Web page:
Congress is Cutting the Deficit in the Worst Possible Way

Congress is Cutting the Deficit in the Worst Possible Way

Let’s accept the premise that U.S. federal debt is out of control and cannot be reined in by efficiency in the healthcare sector (an arguable premise). Given those budget-hawk-friendly assumptions, the way the federal government is cutting the deficit is still absolutely, objectively worst way it could go about it. The basic goal in the long-term would be to come at an agreement with modest entitlement cuts and modest revenue increases. Over time these would, with economic growth, get the debt as a percentage of GDP to the mythical 60-80%. The problem is that so far nearly all the cuts are to discretionary spending (renewed every year), thus being really economically dangerous and completely neutered in their effect on the long-term deficit:

Keep in mind that this is just deficit reduction on paper. The CBO doesn’t do dynamic scoring (taking into account the effects the policies have on the economy), so all those discretionary cuts could end up disappearing if they hobble the economy and thereby reduce revenues.

What’s particularly startling about the cuts to discretionary spending is that discretionary spending includes all of the important public investments we make to promote growth in the future. The Financial Times reports that "Public investment in the U.S. has hit its lowest level since demobilisation after the second world war because of Republican success in stymieing President Barack Obama’s push for more spending on infrastructure, science and education.”

Public investment is crucial to future growth. The economic boom in the 50s and 60s relied on government investments in education (G.I. Bill), infrastructure (the National Highway System), and science (NASA, of many). Now, education spending is hurting at the state level, our infrastructure is crumbling in front of our eyes, and scientific researchers worry about the fate of their projects.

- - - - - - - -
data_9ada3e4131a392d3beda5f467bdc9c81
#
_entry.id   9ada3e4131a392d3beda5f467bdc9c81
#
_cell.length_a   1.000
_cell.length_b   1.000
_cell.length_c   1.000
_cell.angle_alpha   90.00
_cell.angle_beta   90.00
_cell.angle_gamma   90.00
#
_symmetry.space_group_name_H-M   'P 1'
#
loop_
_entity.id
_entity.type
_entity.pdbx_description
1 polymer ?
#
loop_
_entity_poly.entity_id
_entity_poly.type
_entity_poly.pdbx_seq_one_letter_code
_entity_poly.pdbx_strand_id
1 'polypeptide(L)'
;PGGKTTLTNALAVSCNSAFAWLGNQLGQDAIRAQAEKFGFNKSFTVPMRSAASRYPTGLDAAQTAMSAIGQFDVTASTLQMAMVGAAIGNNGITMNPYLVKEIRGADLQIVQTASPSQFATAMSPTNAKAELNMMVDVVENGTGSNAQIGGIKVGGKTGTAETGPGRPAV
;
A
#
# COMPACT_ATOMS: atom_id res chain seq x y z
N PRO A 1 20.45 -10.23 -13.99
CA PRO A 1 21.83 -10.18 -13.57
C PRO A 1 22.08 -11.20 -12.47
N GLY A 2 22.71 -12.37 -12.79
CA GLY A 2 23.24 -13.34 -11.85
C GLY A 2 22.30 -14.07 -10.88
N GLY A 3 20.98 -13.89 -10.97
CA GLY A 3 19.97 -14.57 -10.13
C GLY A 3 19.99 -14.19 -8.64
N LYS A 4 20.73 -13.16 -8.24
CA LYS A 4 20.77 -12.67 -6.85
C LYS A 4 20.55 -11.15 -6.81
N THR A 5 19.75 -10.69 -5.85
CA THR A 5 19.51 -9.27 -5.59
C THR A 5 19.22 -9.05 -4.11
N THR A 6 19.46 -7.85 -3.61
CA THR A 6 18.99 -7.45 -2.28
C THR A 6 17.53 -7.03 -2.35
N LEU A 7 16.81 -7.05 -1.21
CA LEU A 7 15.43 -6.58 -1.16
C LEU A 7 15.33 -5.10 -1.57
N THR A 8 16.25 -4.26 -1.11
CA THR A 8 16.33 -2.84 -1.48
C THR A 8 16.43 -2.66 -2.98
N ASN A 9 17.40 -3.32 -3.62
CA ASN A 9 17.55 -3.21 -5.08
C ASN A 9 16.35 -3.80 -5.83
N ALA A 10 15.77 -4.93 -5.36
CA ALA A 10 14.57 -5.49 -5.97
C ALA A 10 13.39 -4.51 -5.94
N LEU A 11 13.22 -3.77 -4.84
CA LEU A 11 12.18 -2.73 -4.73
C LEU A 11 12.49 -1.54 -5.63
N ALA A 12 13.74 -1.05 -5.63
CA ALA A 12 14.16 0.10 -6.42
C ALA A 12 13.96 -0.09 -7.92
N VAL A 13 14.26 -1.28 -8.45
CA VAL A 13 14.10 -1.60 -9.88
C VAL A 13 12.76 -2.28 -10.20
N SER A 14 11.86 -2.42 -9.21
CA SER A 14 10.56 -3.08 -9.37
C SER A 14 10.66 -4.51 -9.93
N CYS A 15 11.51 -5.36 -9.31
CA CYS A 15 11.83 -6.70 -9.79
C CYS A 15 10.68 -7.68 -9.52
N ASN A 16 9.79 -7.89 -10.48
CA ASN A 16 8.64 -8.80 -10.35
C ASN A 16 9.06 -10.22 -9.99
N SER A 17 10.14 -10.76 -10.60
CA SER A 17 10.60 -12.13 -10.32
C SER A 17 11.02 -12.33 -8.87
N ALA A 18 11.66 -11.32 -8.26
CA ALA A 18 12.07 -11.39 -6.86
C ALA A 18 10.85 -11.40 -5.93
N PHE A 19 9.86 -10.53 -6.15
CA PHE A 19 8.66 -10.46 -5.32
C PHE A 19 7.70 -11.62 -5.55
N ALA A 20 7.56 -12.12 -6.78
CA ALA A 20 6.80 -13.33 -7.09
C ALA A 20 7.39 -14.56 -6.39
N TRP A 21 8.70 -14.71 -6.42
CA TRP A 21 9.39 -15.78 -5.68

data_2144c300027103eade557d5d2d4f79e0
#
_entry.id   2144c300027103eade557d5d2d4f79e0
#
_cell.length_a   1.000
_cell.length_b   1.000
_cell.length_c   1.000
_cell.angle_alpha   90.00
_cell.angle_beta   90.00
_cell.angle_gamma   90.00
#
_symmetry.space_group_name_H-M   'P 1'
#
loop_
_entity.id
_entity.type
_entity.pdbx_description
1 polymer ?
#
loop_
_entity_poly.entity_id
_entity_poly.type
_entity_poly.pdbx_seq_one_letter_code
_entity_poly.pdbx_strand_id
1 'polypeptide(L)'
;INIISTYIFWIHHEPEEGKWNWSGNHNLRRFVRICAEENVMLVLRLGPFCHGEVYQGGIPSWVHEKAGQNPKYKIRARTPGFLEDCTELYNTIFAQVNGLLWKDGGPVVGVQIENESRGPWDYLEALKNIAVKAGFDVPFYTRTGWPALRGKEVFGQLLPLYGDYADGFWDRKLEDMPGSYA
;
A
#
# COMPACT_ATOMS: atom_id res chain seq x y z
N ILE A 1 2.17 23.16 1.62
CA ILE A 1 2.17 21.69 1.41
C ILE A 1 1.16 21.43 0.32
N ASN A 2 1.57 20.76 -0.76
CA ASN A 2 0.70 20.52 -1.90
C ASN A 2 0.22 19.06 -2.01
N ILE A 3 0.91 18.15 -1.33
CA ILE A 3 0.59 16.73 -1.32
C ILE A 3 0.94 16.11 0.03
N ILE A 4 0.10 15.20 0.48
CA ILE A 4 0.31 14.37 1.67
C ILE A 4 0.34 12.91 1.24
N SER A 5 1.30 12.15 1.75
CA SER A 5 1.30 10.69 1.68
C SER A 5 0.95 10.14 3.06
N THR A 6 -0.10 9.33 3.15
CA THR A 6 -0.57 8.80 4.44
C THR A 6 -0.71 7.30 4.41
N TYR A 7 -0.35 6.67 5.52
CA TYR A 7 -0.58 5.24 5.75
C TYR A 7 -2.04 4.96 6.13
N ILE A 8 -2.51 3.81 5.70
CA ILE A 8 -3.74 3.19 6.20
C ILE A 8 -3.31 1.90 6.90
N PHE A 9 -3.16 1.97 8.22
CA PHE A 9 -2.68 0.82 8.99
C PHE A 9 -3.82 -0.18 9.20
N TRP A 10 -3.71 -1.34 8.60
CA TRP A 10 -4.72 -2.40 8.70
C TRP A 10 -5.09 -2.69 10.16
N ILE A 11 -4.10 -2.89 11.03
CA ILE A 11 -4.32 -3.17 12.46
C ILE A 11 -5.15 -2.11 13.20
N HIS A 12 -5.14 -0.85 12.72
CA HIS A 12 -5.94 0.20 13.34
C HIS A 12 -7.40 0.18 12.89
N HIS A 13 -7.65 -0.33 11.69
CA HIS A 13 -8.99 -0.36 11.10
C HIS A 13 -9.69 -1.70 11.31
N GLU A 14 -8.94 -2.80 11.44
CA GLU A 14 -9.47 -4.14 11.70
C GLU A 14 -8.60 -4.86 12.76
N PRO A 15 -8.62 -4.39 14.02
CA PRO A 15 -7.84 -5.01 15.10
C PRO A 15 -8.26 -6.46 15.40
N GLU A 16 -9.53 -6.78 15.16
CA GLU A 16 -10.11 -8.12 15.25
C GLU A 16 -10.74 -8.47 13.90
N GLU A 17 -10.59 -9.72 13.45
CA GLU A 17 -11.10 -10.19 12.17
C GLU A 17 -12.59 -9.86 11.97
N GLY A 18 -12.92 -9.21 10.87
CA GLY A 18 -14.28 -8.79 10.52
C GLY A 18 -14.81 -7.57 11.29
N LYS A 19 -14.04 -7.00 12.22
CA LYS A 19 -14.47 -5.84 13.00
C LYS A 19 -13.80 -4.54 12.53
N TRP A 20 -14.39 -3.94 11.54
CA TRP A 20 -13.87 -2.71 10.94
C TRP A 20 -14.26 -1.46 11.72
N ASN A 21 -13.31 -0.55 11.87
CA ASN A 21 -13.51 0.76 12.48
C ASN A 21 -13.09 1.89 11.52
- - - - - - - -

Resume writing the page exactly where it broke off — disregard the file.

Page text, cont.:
Investments in science produce huge benefits, both in terms of well-being and economic growth. The Human Genome Project, for instance, cost $3.8 billion in public funding and has produced economic gains of $796 billion (that’s a return of 140:1, if you're keeping track). The internet, too, was a product of government research and has produced tens of trillions in economic output and growth.

Our infrastructure is aging, and the American Society of Civil Engineers estimates that we will need to invest around 3.6 trillion by 2020 to move from a D+ to a B. Numerous studies find that infrastructure investment brings about large economic returns.

But worst of all, public investment is going to decrease even more in the future. The only question is how much:


This will seriously harm U.S. competitiveness in the future; public investment spending provides immediate stimulus now and productivity growth in the future. A Demos/Century Foundation/EPI study estimates that if the U.S. had begun investing about $250 billion a year into infrastructure in 2011, GDP growth each year would be .1% points higher in 2021 and .5% points higher by 2025. By 2045, nominal GDP would be 11.6% higher than baseline projections.